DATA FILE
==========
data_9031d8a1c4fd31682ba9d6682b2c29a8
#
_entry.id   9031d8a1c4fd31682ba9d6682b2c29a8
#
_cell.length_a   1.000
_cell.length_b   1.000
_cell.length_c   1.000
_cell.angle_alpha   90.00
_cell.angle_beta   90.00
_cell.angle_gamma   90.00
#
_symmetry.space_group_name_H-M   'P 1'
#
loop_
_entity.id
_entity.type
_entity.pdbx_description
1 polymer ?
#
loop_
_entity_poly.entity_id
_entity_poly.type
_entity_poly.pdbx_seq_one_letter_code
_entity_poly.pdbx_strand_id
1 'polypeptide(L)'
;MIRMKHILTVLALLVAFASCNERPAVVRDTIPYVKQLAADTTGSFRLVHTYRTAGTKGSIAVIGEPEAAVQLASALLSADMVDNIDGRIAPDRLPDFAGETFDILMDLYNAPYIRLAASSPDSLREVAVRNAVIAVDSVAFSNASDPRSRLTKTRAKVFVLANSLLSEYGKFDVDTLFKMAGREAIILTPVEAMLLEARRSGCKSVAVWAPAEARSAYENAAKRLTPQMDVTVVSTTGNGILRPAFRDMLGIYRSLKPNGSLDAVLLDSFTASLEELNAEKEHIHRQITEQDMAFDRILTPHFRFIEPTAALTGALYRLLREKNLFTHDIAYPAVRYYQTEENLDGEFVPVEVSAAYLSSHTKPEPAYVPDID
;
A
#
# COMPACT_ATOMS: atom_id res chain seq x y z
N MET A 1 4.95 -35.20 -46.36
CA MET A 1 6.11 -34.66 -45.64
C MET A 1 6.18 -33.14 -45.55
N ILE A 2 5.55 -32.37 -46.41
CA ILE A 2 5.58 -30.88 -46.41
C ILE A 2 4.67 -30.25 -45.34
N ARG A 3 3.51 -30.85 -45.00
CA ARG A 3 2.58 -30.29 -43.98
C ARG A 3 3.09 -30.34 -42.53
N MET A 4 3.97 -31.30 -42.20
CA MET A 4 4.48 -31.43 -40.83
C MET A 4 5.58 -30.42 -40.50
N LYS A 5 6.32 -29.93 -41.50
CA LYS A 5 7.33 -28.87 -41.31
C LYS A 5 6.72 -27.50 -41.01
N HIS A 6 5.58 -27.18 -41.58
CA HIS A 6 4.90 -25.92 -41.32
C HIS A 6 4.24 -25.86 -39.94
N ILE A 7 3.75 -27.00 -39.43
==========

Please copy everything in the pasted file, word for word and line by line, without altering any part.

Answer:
data_9031d8a1c4fd31682ba9d6682b2c29a8
#
_entry.id   9031d8a1c4fd31682ba9d6682b2c29a8
#
_cell.length_a   1.000
_cell.length_b   1.000
_cell.length_c   1.000
_cell.angle_alpha   90.00
_cell.angle_beta   90.00
_cell.angle_gamma   90.00
#
_symmetry.space_group_name_H-M   'P 1'
#
loop_
_entity.id
_entity.type
_entity.pdbx_description
1 polymer ?
#
loop_
_entity_poly.entity_id
_entity_poly.type
_entity_poly.pdbx_seq_one_letter_code
_entity_poly.pdbx_strand_id
1 'polypeptide(L)'
;MIRMKHILTVLALLVAFASCNERPAVVRDTIPYVKQLAADTTGSFRLVHTYRTAGTKGSIAVIGEPEAAVQLASALLSADMVDNIDGRIAPDRLPDFAGETFDILMDLYNAPYIRLAASSPDSLREVAVRNAVIAVDSVAFSNASDPRSRLTKTRAKVFVLANSLLSEYGKFDVDTLFKMAGREAIILTPVEAMLLEARRSGCKSVAVWAPAEARSAYENAAKRLTPQMDVTVVSTTGNGILRPAFRDMLGIYRSLKPNGSLDAVLLDSFTASLEELNAEKEHIHRQITEQDMAFDRILTPHFRFIEPTAALTGALYRLLREKNLFTHDIAYPAVRYYQTEENLDGEFVPVEVSAAYLSSHTKPEPAYVPDID
;
A
#
# COMPACT_ATOMS: atom_id res chain seq x y z
N MET A 1 4.95 -35.20 -46.36
CA MET A 1 6.11 -34.66 -45.64
C MET A 1 6.18 -33.14 -45.55
N ILE A 2 5.55 -32.37 -46.41
CA ILE A 2 5.58 -30.88 -46.41
C ILE A 2 4.67 -30.25 -45.34
N ARG A 3 3.51 -30.85 -45.00
CA ARG A 3 2.58 -30.29 -43.98
C ARG A 3 3.09 -30.34 -42.53
N MET A 4 3.97 -31.30 -42.20
CA MET A 4 4.48 -31.43 -40.83
C MET A 4 5.58 -30.42 -40.50
N LYS A 5 6.32 -29.93 -41.50
CA LYS A 5 7.33 -28.87 -41.31
C LYS A 5 6.72 -27.50 -41.01
N HIS A 6 5.58 -27.18 -41.58
CA HIS A 6 4.90 -25.92 -41.32
C HIS A 6 4.24 -25.86 -39.94
N ILE A 7 3.75 -27.00 -39.43